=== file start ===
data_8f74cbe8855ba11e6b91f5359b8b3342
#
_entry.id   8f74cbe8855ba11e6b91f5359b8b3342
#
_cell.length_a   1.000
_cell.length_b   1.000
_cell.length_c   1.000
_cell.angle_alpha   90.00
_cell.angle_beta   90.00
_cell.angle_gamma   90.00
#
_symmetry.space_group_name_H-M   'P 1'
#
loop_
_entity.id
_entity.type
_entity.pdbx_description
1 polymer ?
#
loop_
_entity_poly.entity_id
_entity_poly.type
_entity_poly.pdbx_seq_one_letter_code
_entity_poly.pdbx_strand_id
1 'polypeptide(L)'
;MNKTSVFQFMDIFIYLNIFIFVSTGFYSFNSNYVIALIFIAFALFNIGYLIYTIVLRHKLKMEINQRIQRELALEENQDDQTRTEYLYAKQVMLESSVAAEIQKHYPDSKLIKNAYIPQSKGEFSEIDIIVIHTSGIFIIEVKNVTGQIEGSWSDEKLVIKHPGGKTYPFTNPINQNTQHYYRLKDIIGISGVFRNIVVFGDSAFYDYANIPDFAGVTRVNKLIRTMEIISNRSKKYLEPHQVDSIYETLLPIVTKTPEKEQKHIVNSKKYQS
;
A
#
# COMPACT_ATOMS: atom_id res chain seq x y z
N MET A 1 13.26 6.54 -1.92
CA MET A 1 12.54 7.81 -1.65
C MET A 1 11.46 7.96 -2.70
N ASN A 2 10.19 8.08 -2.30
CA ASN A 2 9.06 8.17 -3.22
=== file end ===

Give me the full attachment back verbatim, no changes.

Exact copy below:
data_8f74cbe8855ba11e6b91f5359b8b3342
#
_entry.id   8f74cbe8855ba11e6b91f5359b8b3342
#
_cell.length_a   1.000
_cell.length_b   1.000
_cell.length_c   1.000
_cell.angle_alpha   90.00
_cell.angle_beta   90.00
_cell.angle_gamma   90.00
#
_symmetry.space_group_name_H-M   'P 1'
#
loop_
_entity.id
_entity.type
_entity.pdbx_description
1 polymer ?
#
loop_
_entity_poly.entity_id
_entity_poly.type
_entity_poly.pdbx_seq_one_letter_code
_entity_poly.pdbx_strand_id
1 'polypeptide(L)'
;MNKTSVFQFMDIFIYLNIFIFVSTGFYSFNSNYVIALIFIAFALFNIGYLIYTIVLRHKLKMEINQRIQRELALEENQDDQTRTEYLYAKQVMLESSVAAEIQKHYPDSKLIKNAYIPQSKGEFSEIDIIVIHTSGIFIIEVKNVTGQIEGSWSDEKLVIKHPGGKTYPFTNPINQNTQHYYRLKDIIGISGVFRNIVVFGDSAFYDYANIPDFAGVTRVNKLIRTMEIISNRSKKYLEPHQVDSIYETLLPIVTKTPEKEQKHIVNSKKYQS
;
A
#
# COMPACT_ATOMS: atom_id res chain seq x y z
N MET A 1 13.26 6.54 -1.92
CA MET A 1 12.54 7.81 -1.65
C MET A 1 11.46 7.96 -2.70
N ASN A 2 10.19 8.08 -2.30
CA ASN A 2 9.06 8.17 -3.22